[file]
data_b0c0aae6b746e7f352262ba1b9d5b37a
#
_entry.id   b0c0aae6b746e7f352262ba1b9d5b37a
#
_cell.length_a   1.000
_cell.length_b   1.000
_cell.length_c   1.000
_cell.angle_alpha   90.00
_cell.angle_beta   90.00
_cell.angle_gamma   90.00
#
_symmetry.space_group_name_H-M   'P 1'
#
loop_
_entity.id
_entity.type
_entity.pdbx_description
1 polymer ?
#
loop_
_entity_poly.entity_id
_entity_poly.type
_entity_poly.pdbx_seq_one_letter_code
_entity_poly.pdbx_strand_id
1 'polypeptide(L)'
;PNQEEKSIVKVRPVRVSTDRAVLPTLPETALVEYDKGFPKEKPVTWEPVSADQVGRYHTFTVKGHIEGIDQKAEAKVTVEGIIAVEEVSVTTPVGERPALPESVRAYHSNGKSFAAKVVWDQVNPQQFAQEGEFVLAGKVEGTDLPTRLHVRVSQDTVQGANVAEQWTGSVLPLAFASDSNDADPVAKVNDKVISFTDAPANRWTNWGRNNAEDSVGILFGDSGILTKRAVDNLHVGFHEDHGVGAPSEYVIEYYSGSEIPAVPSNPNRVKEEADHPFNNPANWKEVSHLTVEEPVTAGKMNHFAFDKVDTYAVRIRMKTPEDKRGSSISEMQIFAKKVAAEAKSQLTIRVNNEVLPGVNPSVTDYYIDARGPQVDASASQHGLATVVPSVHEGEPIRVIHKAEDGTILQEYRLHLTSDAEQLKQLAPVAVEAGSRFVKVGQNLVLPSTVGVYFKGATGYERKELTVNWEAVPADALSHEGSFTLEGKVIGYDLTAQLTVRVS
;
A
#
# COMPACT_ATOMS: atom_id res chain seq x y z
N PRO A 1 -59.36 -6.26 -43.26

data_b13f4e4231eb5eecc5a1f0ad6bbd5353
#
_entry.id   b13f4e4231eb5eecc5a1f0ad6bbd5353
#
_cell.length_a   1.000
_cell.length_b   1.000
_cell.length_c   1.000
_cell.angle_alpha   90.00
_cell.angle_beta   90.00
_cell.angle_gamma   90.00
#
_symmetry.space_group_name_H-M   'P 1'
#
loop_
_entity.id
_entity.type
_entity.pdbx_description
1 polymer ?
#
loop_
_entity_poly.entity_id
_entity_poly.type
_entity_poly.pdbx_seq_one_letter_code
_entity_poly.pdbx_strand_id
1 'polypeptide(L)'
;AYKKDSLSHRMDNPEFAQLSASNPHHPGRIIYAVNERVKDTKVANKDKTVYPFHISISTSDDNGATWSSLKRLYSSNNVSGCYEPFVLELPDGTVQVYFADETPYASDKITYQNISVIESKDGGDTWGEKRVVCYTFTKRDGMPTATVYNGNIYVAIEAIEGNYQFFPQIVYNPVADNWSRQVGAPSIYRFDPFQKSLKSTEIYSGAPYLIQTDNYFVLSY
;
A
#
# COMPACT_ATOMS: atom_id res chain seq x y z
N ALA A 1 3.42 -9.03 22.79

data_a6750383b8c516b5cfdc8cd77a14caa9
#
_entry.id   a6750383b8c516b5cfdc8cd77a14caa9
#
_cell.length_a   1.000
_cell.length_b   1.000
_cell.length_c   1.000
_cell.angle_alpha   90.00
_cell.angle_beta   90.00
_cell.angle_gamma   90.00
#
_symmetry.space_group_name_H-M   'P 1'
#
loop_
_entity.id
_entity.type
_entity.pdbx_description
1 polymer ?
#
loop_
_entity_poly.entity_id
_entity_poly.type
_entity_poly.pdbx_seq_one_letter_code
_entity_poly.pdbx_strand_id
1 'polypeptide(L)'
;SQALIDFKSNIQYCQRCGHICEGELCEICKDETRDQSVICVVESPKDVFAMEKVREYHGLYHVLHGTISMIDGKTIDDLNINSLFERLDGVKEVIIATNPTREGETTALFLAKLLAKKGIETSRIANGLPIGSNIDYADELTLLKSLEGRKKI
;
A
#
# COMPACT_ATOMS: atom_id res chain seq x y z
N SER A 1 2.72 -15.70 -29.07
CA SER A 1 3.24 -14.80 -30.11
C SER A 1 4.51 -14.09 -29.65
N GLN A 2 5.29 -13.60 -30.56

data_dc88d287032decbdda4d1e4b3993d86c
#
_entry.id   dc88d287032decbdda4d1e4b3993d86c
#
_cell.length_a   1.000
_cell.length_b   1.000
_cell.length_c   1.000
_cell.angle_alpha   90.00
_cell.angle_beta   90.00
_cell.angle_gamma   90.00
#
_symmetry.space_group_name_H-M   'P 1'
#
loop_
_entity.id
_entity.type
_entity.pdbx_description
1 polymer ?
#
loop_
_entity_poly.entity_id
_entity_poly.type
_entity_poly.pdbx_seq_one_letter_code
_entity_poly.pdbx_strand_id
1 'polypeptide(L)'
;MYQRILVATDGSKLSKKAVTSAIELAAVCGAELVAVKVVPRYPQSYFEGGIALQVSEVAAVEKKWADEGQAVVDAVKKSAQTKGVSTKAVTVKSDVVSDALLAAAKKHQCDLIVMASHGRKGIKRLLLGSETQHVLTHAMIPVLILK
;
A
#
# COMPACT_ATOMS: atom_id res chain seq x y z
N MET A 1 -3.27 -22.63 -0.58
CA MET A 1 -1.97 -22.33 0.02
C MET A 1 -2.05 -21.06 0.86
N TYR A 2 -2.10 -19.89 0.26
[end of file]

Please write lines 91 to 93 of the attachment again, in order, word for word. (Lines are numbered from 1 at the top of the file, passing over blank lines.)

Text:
#
# COMPACT_ATOMS: atom_id res chain seq x y z
N SER A 1 2.72 -15.70 -29.07